Two weeks ago I took part in the Lantern Festival here in Wuxi.  Whoopie!  Celebrated on the 15th day of the first month of the lunisolar calendar, the Chinese take a brief pause in their packed lives to gather, eat, and set the night ablaze with lanterns.

I pestered my friends to join me at a Xihui Park in Wuxi, at the crest of Huishan Mountain.

The festival’s origins are as multi-layered as Spring Festival, with mythology tightly woven in the cloth of a crimson lantern.

Some myths say the festival was meant to culminate with the first full moon of the lunisolar year, others speak of the Jade Emperor’s anger at villagers who killed his favorite animal, a crane.  The Emperor planned to destroy the village with hellfire, when a wise, elderly man (why is it always an old guy?) counseled the village to set off firecrackers and light the entire village with lanterns to make it appear as though it was already in flames.  This ruse worked, saving the village.

Another one I like is the association to Taoism.  The Taoist god for good fortune is Tianguan and ironically, his birthday falls on the 15th day of the first lunar month.  To appease and please, devotees coordinate various activities to bring good fortune.

Either way, I got my fill of lanterns, lanterns, lanterns!

Silky red lanterns on display at Xihui — early evening

Xihui Park is a vast area in the west side Wuxi (apparently 687 mu) with some historic key points to marvel at or puzzle at, because many signs are in Chinese and my character reading is shoddy at best.  There’s Jichang Park from the Ming Dynasty and No. 2 Fountain under Heaven of the Tang Dynasty and Huishan Temple, the oldest temple in the city, clocking at 1,500 years.

An ancient city was reconstructed from dilapidated building and has become a major thoroughfare to gawk at historical Chinese architecture and shop for trinkets (I must caution, usually junk oriented stuff).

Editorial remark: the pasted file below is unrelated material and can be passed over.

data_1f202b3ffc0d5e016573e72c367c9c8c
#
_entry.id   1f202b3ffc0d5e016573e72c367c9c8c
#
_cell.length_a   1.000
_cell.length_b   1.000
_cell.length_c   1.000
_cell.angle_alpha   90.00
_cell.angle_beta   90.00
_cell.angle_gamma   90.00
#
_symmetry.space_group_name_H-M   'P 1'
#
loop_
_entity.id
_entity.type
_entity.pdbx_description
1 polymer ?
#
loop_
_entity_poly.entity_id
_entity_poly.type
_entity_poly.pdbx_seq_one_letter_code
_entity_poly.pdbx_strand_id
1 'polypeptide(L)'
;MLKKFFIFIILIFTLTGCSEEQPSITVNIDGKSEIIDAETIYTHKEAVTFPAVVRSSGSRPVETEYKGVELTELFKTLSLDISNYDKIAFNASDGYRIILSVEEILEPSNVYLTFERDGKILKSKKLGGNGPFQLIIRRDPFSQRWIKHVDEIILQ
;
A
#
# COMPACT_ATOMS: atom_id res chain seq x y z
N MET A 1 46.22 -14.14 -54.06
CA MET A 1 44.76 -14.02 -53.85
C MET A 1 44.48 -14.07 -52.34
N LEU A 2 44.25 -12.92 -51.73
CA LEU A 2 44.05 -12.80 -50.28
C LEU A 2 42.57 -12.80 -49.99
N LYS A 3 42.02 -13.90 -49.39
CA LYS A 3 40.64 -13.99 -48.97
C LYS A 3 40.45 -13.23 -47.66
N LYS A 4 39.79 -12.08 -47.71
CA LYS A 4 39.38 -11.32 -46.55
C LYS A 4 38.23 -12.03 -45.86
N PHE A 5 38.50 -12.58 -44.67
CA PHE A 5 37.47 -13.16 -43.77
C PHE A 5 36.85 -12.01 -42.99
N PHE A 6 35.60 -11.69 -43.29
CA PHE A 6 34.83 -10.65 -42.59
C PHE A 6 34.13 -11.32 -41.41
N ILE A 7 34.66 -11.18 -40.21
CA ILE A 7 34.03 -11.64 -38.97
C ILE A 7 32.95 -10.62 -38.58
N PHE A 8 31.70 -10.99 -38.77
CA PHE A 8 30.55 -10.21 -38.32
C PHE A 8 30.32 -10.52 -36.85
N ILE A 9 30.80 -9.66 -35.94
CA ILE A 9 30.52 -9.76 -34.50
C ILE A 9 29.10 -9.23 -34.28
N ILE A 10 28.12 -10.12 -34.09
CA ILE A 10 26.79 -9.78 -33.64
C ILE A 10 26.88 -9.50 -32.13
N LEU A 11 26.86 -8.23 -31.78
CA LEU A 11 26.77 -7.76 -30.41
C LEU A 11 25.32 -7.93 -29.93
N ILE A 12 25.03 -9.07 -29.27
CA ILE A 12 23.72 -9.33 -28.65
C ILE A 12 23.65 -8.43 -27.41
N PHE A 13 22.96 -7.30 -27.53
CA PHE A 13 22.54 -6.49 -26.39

That night, families and friends came together for entertainment, street food and performances.

Teardrop lantern hanging in the reconstructed ancient town

A classic style roof beautified by lanterns

Backlighting the trees cast a shimmer on these lanterns

A common dish to nibble on at the festival is glutinous rice balls steeped in a sweet sauce, sometimes sesame or brown sugar based.

My friend Josh munching on balls

Some unforgettable faces.

Dragon dancer

This smiley lady was giving drumming lessons to kids

She was intensely into the performances

When we finally got to the temple area, it was an orgy of food, lanterns and worship.

Honoring Buddha’s teachings with candle light

So many!

Not strictly eaten during The Lantern Festival, Chòu dòufu is a common dish in China, Hong Kong and Taiwan.  To translate, chòu dòufu = stinky tofu.  It’s fermented tofu that is deep fried and sprinkled with a chili sauce.  My street food chef also added some unknown pearly, white sauce that I couldn’t identify, but I went with it.

It tasted crispy with a zap, not pungent like a man’s sweaty squash shoes.  In other words, I give it an endorsement.  Try it if you’re ever in China.

Flavoring my chòu dòufu

Swaying in the night breeze

There was a large table in a square lit with lotus candles 

And it was his job to keep them glowing

Performances in China permeate a staged quality, almost kitsch and Vegas at the same time.  If you were a fan of all things adorable, you could call these displays ‘cute’.

A women’s dance troupe dressed up as all 12-Chinese zodiac signs

In the temple area, I couldn’t help but be drawn to the instruments of a religion dating back 2,440 years.

Three sticks of incense signify the Buddhist Triple Gem and the lotus candles symbolize bodhi 

Referred to as Marici Deva in China, she is considered the goddess of light and a guardian from the fury of war

One last look